I greet each student in Spanish as they come to class and look them in the eye, making sure they say a Spanish greeting to me. I only have 6-7 students in my class so our "roll call" often consists of us just going through the "me llamo" song which is taught in the first lesson. I change it up here and there and now ask the kids to tell me the names of other students in a complete sentence. So I might say, "Caden, ¿Cómo se llama él/ella?" as I point to another student in the class. If they don't tell me in a complete sentence I gently have them repeat after me and offer loads of praise. For the greeting I alternate between using their buenos días song and another buenos días song that I have from Ana Lomba. When using the Sonrisas "Buenos Días song" we usually sing it through twice. The first time when they get to the part where they ask "¿y usted?" I have them point to me. Then the second time around we sing "¿y tú?" instead of usted and I have them point to a friend. We've talked several times about the difference and we review it often.
We always sing at least 3 songs from their CD. Sonrisas includes very helpful suggestions for gestures and movements or dancing for each of the songs and poems on the CD (found in the back of the book). My students love singing and dancing! I think their favorite song from the CD is "Mi Cuerpo." Here are the lyrics and the suggested movements:
Mi cuerpo, mi cuerpo hace música.
Mi cuerpo, mi cuerpo hace música.
Put your hands on your hips and rock back and forth to the music. (I changed this in my class to point from head to toe, more or less, each time we sing "cuerpo" and then for "hace música" we do a quick "cha cha" or move the hips and a couple fake snaps with hands raised.)
Mis manos hacen...
Put hands in front of your body, then clap three times. (When my students were first learning this, and sometimes still, I got my hands ready really early to remind them what was about to happen...same with the next moves.)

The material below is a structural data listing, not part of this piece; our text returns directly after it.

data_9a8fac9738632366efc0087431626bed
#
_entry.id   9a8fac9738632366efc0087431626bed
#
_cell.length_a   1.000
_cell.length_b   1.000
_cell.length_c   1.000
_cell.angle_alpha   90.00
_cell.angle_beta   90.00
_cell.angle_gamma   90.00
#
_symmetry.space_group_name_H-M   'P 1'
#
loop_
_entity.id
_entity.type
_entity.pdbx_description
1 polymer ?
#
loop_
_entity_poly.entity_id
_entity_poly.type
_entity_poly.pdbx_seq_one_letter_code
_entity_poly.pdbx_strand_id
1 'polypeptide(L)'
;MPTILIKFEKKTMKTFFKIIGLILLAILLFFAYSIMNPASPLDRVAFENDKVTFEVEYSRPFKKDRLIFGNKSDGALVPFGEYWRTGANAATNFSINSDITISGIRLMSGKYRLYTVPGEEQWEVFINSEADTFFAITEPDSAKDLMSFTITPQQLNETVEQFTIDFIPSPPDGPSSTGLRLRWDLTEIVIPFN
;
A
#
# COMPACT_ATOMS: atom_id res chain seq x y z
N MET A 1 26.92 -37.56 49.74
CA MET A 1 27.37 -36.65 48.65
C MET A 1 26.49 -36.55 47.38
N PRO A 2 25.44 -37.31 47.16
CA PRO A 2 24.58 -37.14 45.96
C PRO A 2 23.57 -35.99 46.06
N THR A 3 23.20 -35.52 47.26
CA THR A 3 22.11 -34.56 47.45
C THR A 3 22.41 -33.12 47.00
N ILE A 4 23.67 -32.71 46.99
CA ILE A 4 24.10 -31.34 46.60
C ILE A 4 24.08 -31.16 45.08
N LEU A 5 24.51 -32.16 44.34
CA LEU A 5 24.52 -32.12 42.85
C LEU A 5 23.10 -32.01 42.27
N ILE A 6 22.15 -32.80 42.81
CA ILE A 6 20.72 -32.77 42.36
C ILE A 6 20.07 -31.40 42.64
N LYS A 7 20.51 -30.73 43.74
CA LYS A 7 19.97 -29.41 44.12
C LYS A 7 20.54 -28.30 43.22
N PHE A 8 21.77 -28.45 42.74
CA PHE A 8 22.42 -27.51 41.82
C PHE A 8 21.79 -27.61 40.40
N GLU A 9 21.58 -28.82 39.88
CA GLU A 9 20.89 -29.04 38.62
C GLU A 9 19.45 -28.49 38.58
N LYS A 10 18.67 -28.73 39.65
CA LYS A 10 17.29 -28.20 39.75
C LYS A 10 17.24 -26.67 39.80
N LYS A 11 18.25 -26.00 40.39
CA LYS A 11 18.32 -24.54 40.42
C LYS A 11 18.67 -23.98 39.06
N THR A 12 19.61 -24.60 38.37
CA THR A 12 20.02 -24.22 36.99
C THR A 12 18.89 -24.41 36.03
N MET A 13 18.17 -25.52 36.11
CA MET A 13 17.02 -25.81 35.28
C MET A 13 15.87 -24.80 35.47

Mis pies hacen...
Point to your fee, then stop them three times.
Mi boca hace "la, la, la."
Point to mouth while singing "la, la, la."
Mi cuerpo hace cha cha cha.
Point to your body and then do the twist to the words "cha cha cha."
Some of our other favorites are "El tren del los días de la semana", "Te Quiero" and "Gorra, camisa, pantalones, zapatos."
--Reading to kids in Spanish
I probably read a story to my students about every third class. If you feel a little strange reading a whole book in Spanish to your students who only know a few words check out my post here. Each of the 35 lessons in the Sonrisas Curriculum include several book suggestions. Obviously you are not going to buy them all (or if you're like me maybe you eventually will.) I have purchased a few to add to my already crowded Children's Spanish books library. If you do not have a lot of books in Spanish for kids try your library. I know my library has quite an impressive selection. Otherwise choose wisely and purchase 4-5 books to get yourself started. The great thing is that your students will benefit greatly from hearing the same story several times. Reading to your kids in Spanish is a powerful tool and I am glad that Blue and Brooks emphasized this in their curriculum.
The crafts are always a hit with my students. Each lesson has an art project to go along with the lesson. We have done several of these and I plan on doing more. These are something my students look forward to for each class and it gives me the opportunity to use the targeted vocabulary with them. After learning there colors I always make them ask for the color that they need in Spanish (a good reason not to provide each student with his/ her own set of crayons..) I alternate between doing actual art and doing a reinforcement activity on paper in which there is almost always some coloring involved, matching or even a small amount of writing.
I make sure to provide one last opportunity for my students to speak Spanish as they leave class. I like the suggestion Sonrisas gives to mix it up a little by saying "Nos vemos el jueves" or "hasta el martes."
I am not getting paid for writing this review. All opinions are my own. I did receive a review copy of the level 1 curriculum.